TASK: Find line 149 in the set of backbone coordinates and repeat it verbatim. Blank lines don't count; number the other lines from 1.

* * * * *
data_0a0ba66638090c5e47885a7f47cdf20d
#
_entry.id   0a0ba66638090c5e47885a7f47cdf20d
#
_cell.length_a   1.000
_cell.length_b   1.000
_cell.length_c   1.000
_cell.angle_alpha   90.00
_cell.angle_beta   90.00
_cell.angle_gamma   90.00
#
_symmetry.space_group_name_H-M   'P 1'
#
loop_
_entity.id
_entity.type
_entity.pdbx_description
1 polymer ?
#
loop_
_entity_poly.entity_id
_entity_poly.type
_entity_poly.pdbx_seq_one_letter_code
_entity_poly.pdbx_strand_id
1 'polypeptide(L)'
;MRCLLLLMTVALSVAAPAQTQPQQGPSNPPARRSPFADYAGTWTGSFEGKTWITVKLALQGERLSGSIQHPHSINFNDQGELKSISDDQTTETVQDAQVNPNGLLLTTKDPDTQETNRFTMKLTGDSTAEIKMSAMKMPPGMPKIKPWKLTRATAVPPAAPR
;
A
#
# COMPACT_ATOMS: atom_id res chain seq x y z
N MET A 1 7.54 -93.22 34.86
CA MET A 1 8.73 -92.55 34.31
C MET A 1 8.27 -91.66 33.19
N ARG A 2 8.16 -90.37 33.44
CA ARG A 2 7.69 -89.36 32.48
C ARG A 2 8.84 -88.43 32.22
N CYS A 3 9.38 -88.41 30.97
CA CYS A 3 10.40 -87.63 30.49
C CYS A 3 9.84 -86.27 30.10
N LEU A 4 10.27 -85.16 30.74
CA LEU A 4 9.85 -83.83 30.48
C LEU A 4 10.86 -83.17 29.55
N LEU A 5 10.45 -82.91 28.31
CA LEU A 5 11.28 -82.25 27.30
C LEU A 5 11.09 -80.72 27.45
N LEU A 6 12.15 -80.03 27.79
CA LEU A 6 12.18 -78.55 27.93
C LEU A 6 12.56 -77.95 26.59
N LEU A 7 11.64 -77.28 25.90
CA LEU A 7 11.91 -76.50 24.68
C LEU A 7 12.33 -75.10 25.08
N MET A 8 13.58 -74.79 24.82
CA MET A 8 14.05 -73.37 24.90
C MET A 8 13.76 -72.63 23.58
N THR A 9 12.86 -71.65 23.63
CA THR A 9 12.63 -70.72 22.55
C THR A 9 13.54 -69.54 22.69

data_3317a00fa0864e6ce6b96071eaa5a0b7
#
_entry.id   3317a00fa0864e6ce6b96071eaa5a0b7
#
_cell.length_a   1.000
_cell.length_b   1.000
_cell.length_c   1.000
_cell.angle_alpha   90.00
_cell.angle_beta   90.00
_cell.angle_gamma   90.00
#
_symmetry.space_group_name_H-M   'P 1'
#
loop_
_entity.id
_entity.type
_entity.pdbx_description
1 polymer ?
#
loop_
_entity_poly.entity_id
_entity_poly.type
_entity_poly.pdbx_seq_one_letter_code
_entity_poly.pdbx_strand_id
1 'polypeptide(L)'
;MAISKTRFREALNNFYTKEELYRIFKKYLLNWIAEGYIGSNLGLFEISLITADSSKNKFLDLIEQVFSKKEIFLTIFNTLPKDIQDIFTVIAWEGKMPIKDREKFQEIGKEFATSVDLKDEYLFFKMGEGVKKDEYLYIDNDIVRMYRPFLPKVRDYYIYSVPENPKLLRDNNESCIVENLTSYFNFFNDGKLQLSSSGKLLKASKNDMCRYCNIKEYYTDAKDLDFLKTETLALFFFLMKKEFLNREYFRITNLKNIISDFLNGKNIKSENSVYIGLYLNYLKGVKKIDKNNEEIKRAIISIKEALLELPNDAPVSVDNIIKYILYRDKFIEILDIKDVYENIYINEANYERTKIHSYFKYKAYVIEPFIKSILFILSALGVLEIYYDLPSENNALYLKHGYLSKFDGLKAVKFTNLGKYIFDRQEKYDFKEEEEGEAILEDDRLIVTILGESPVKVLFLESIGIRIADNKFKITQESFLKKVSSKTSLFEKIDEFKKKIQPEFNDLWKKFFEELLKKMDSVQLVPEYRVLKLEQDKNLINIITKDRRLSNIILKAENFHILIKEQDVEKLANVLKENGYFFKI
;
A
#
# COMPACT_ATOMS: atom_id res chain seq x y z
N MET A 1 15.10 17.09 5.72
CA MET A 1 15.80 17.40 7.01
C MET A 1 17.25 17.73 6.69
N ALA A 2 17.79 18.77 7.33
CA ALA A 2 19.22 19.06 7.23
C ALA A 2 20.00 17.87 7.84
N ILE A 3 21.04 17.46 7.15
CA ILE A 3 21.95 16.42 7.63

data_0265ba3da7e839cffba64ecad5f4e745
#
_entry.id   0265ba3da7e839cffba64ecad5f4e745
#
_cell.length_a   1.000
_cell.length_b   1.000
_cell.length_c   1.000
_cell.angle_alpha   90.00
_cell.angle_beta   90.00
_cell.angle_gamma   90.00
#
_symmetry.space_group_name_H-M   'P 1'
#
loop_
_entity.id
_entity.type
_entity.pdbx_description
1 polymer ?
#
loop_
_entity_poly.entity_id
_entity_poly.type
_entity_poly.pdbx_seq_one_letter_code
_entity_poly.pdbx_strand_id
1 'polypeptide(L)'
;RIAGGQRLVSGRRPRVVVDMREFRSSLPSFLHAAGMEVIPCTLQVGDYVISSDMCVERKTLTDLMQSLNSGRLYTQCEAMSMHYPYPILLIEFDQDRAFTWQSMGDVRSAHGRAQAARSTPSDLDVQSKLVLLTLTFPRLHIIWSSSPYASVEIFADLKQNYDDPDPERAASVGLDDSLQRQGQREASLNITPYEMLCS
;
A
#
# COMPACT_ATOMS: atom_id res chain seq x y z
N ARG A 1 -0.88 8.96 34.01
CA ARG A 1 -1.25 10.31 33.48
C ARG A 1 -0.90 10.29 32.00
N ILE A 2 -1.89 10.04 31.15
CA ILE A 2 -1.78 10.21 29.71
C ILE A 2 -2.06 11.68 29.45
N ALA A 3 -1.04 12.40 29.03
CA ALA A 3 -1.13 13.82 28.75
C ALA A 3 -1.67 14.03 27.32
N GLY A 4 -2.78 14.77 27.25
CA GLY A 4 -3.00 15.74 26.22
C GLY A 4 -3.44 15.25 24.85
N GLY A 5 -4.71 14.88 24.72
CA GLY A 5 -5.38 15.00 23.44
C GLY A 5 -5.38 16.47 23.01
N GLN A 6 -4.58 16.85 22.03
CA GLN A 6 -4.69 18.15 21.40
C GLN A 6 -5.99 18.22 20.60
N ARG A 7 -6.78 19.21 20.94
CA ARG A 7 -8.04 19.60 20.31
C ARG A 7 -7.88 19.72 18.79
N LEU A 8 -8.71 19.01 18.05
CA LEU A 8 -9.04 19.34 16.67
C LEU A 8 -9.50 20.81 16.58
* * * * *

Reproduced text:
C LEU A 8 -9.50 20.81 16.58